Week 11: Nov. 12
Edits due. Bring to class.

Week 12: Nov. 19
This will be an extended mega editing class for all who can stay long and get the guide into good shape. Pizza!

Bring you on-paper edits to class. They will be individually graded on the basis of how many suggestions you make and how good they are. Mere comments like “nice,” “concise” or “confusing” are not enough. We need suggested edits. We need them for an editing session where, in groups of three or four, we discuss and consolidate individual edits onto master sheers. This is a lot to cover, so we move quickly and can stay late. The grade on this assignment will be based on the number and quality of suggestions you make for improving the guide.

Professor will combine edits in Google Drive and email copy of entire guide to allies for critiques asap.

Nov. 26: Thanksgiving

Week 13: Dec. 3
All artwork to publisher. We should proof this in class.

Videos should go to publisher.

We proof all artwork, front and back material in class. Prof will send to publisher.

We start to read proof of guide for final fixes. Too late for big rewrites. Last chance to get things right. This copy will go to our allies. Let’s make it good.

• Develop plan to merch the guide.
• Sign thank-you cards for allies on guide.
• Make suggestions for improving the course.

Week 14: Dec. 10:
Last class, celebration

Final exam/work period TBD. We might use this for more editing.

GRADING and DUE DATES

Amazon review due in Google Drive 10 points Sept. 17
Post questions in Google Drive 20 points Oct. 8
Post answers in Google Drive 40 points Oct. 29
Submit edits of guide on paper 30 points Nov. 12

If you wish, you may review one additional guide for 5 points or attend an event in our affected community such as attending a service at a house of worship. Maximum extra credit is 10 points.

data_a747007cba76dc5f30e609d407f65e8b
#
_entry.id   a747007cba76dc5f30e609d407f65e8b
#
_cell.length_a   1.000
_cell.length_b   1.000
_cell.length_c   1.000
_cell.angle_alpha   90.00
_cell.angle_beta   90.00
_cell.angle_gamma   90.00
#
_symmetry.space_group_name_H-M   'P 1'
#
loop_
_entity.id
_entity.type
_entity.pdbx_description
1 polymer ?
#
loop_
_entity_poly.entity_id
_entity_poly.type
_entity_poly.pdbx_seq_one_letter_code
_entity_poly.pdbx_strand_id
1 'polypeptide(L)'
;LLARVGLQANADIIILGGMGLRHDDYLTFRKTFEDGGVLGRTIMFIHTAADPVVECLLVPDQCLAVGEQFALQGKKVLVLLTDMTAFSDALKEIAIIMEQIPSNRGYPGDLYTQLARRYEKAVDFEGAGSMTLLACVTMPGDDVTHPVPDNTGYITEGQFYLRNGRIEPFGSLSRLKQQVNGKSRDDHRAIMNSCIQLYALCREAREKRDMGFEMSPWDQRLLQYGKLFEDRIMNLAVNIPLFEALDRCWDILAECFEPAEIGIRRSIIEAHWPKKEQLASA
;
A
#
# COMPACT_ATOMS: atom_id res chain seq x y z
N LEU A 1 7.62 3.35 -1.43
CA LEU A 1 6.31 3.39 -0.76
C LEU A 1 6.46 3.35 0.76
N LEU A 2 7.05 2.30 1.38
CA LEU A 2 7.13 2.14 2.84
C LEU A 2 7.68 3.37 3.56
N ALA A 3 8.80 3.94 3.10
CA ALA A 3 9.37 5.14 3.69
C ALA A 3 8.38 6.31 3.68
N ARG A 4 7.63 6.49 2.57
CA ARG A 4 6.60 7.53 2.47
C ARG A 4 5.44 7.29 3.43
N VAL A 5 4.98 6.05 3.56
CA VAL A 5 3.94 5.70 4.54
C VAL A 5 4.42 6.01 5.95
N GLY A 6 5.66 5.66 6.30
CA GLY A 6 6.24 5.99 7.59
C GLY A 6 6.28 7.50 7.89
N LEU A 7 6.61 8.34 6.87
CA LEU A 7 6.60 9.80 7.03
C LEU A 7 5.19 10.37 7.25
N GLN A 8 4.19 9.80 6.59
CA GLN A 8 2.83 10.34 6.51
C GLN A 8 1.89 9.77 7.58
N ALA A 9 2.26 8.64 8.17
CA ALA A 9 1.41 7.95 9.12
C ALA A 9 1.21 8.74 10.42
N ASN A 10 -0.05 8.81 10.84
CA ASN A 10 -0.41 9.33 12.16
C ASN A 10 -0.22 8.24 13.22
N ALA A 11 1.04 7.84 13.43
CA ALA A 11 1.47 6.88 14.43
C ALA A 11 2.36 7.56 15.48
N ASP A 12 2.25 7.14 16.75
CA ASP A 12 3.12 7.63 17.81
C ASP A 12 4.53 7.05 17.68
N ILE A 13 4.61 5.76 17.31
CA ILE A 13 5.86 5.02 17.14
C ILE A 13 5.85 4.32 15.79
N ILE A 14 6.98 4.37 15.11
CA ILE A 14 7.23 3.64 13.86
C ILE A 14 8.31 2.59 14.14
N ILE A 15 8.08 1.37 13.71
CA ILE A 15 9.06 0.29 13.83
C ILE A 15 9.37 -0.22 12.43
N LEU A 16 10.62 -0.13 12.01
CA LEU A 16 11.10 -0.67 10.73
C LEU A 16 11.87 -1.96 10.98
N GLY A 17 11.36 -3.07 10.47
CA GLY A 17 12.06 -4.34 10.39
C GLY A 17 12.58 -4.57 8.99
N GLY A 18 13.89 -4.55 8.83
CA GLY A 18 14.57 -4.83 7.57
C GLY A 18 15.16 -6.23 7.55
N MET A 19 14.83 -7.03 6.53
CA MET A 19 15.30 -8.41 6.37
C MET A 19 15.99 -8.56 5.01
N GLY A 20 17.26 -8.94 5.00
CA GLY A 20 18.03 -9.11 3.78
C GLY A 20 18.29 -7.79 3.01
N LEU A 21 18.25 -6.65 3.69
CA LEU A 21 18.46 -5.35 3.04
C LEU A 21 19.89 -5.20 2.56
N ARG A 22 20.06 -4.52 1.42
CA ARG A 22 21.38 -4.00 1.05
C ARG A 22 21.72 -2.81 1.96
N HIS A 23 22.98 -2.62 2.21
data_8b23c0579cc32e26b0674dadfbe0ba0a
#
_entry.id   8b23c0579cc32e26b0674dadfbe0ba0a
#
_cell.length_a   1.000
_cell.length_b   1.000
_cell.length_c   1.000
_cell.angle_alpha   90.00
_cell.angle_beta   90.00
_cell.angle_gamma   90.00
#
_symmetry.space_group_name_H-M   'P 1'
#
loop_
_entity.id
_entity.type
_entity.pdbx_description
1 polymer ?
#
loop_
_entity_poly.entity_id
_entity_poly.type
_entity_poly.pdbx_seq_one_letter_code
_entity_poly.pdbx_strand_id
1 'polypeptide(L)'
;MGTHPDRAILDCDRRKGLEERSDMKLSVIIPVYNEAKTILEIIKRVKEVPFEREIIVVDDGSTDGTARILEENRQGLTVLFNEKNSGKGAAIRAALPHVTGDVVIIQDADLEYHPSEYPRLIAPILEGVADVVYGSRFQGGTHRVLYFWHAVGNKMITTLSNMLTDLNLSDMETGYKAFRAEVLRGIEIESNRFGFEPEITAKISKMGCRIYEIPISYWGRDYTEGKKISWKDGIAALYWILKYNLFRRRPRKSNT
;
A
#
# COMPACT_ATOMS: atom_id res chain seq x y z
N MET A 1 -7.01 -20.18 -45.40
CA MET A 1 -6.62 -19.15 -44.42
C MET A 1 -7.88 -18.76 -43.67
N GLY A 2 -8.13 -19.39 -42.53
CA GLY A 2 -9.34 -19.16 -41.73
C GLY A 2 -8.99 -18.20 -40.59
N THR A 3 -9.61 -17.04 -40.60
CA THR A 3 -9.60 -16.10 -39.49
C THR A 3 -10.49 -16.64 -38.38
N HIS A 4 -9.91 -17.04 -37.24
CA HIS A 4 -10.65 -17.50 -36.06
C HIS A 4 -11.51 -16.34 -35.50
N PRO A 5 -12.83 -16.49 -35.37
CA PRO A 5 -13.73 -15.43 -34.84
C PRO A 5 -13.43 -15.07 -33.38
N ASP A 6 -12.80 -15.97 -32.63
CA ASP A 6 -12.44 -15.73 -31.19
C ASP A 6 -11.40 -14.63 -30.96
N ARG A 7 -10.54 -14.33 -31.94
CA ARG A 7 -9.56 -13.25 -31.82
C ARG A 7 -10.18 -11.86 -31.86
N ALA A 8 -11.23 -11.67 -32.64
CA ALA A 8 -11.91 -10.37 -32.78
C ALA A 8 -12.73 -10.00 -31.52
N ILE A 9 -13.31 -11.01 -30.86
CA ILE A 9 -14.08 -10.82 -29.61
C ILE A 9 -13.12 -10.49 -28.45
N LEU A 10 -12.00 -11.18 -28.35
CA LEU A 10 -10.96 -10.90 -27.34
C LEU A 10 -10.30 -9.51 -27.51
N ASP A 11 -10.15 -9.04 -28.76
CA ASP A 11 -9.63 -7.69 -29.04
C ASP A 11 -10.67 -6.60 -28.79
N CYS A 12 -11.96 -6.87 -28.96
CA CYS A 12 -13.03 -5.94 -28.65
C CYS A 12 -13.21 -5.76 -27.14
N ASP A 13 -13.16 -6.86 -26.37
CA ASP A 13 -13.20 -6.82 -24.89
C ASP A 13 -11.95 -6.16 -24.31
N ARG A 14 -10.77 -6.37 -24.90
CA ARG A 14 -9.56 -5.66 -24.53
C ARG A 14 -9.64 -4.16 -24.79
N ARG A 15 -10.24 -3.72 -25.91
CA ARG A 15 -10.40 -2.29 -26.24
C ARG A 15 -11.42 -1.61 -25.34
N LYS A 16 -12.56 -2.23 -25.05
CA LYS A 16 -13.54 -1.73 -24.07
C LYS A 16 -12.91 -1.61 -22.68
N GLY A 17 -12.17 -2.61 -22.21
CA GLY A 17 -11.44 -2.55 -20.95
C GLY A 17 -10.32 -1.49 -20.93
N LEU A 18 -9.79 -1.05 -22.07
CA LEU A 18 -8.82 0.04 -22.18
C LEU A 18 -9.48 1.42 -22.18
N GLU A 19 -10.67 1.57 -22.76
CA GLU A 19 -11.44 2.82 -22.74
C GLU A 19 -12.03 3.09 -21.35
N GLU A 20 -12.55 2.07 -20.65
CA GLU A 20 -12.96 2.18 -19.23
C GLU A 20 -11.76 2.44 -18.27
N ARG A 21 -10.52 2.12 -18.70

4.0: 90 points and above
3.5: 85-89 points
3.0: 80-84 points
2.5: 75-79 points
2.0: 70-74 points
1.5: 65-69 points
1.0: 50-64 points

POLICIES

“Our campus is a place where faculty, staff and students have different beliefs, identities, background, and cultures that make a robust living and learning environment. We can voice an opinion and dissent with vigor, while doing so in a way that does not silent, denigrate and demean others because of who they are, how they identify, and the values they hold.”
~ Paulette Granberry Russell
Senior Adviser to the President
Director, Office for Inclusion and Intercultural Initiatives

Attendance

We have only 14, one-hour classes, and we really need you with us. Two unexcused absences can drop your grade by 1.0. Three can drop it by 2.0. Four will mean failure. Two late arrivals equal one unexcused absence.

Disability policy

I and Michigan State University are committed to providing equal opportunity for participation in all programs, services and activities. Requests for accommodations by persons with disabilities may be made by contacting the Resource Center for Persons with Disabilities at 517-884-RCPD or on the web at rcpd.msu.edu. Once your eligibility for an accommodation has been determined, you will be issued a Verified Individual Services Accommodation (“VISA”) form. Please present this form to me at the start of the term and/or two weeks prior to the accommodation date (test, project, etc.). Requests received after this date may not be honored. Please also tell me about allergies.

Religious holidays

Michigan State University and certainly this course respects and values diversity. All courses (especially this one!) respect religious differences. If your holidays require you to make alternative arrangements to get your work done, please speak to me in advance.